Just because you’re fifty, sixty, or maybe even seventy-plus doesn’t mean that you can’t hit the road with your camper and see what the country has to offer. That being said, it’s wise to take some practical concerns into consideration to ensure that the trip is both enjoyable and safe!
We spoke with Archie and Shirley Wilkins, who recently celebrated their golden wedding anniversary by leaving their Pennsylvania home in August for a 50-day cross-country road trip. Even though they are seasoned travelers, having spent the past 50 years on the road with either a tent or pop-up camper before upgrading to a TAB CS, they knew that they needed to prepare a bit more than they did in their younger years.
“When we were younger, we never really gave much thought to our health,” admitted Shirley. “It’s just something young people seem to take for granted. But for this trip, we did a lot of pre-trip preparation.”
Prepare for your trip
One way the couple prepared was to make sure they had enough water on their desert hikes. A few times a week in early spring, they hiked a local mountain trail with backpacks loaded up with water to get used to the extra weight. They also went to the gym several times a week to do weight training in addition to the normal bike riding the Wilkins enjoy together.
Since their itinerary would involve a significant change in altitude — from 400 feet in their home state to 8000-plus feet — they also allowed time in Colorado to give their bodies time to acclimate. “We were glad we did that since it prevented the altitude sickness some people experience,” noted Shirley.
Finally, the couple made a stop at their doctor’s office for advice and any needed prescriptions. The couple opted for a healthy diet and added vitamin supplements to help them maintain a strong immune system.
Plan for emergencies
With those tasks in place, the couple also did a little “worst-case scenario” strategizing, following Archie’s advice of always having a plan to cover the “what if’s.” He purchased the Garmin GPSMAP 66i, giving them GPS along with the capability of emergency contacts — an important precaution since there would be little cell phone coverage in the areas where they would be traveling, especially on the back roads and hiking trails they wanted to explore.
“We set it up with family members as our contacts back home,” explained Archie, adding that the unit also enabled those listed as contacts to see exactly where they were. “I would recommend that to people who are going to be driving or doing any activity where there will be no way of contacting someone if needed. Have a plan for emergencies and be sure to give someone back home your itinerary.”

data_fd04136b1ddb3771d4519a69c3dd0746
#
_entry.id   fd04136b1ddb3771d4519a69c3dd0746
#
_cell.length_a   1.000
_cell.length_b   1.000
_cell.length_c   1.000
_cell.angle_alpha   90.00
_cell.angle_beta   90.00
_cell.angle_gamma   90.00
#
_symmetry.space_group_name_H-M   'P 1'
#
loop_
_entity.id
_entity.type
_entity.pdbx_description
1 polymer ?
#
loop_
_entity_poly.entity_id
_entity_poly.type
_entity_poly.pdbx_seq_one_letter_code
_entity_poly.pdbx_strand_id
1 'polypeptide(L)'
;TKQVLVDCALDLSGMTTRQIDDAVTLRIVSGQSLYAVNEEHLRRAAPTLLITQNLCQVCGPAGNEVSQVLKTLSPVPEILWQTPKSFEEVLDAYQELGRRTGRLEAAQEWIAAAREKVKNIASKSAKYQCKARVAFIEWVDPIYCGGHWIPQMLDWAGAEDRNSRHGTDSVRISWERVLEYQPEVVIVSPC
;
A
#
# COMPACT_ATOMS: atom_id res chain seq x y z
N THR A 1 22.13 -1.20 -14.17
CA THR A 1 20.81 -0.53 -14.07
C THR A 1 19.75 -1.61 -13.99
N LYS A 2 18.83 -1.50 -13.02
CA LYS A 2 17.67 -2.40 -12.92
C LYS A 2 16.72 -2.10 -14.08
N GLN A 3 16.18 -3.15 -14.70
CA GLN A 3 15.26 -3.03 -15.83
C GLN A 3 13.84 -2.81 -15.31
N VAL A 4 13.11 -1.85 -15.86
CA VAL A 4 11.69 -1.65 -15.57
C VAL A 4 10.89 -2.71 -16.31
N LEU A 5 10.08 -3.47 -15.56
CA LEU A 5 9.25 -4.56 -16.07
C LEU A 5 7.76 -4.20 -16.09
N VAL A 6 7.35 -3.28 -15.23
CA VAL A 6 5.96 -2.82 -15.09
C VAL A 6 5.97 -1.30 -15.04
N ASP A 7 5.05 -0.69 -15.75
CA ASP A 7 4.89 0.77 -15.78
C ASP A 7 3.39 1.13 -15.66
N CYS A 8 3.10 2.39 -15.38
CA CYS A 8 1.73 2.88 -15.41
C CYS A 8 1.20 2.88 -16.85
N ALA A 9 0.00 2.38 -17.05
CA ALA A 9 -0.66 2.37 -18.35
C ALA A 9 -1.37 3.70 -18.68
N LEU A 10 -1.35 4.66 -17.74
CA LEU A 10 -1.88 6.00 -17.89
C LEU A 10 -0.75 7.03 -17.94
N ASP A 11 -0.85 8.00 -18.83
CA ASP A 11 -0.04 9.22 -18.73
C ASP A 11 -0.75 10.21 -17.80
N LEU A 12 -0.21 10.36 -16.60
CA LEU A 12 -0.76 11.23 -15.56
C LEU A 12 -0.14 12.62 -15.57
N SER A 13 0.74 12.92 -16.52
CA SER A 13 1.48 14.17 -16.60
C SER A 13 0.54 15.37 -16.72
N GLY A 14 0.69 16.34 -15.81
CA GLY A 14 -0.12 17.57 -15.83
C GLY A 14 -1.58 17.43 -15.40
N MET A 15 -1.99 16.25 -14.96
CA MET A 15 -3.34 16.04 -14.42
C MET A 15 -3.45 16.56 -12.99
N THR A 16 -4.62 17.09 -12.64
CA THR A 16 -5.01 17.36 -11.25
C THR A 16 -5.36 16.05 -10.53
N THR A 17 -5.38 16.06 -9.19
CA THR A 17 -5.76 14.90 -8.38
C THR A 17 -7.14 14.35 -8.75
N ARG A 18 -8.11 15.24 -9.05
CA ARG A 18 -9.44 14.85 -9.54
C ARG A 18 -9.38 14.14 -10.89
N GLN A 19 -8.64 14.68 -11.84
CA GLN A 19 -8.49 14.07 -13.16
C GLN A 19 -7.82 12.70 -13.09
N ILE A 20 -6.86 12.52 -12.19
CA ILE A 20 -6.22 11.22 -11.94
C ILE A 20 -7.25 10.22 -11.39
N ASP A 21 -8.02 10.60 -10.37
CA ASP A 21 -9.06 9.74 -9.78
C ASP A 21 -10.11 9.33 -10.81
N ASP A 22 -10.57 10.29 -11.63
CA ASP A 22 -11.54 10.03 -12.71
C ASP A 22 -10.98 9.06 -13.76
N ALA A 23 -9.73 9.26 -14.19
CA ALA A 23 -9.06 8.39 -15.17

Once out on the road, Archie advised travelers to always be aware of their surroundings.
Be flexible and ready to “go with the flow,” while resisting the urge to try to cover too much ground in a short amount of time, said Shirley.
“We tried to go with the 3.3.3 plan we learned about in the TAB Facebook group: drive about 300 miles per day, be at the camp by 3 p.m., and stay at least three days in one place. We didn’t do it perfectly but having that as our goal served us well and I recommend it. Finally,” she added, “be open and friendly and never be too much in a hurry to not have a conversation with someone.”
Shirley’s last piece of advice applies whether you are heading out on the road or just to your backyard. “Since we are older, we are more aware of our health and try to do what we can to keep our good health. Stay active, whether you’re taking a trip or not. Eat healthy food. Keep your brain engaged by reading about the places you will be visiting. And don’t wait for retirement if you aren’t already retired to travel if that’s a goal. You never know what tomorrow will bring.”
° Have a practice run before setting off on your trip, especially if you are a new RV owner.
° Provide family members with your itinerary so they know where you are and when you expect to move to the next location or return home.
° Do plenty of research on the areas you’ll be exploring or camping at so you know what to expect and can be prepared.
° Check the weather beforehand and do not go out on trails if inclement weather is expected.
° Download helpful apps such as weather-related, health, or emergency apps.
° Be prepared for no cellphone service by having a GPS or apps that work without a cellphone signal.
° Bring a first aid kit with you.
° Know your limits! Don’t push yourself on difficult trails or over-exert yourself when out exploring and enjoying nature. Take frequent breaks and pack lots of water and some snacks!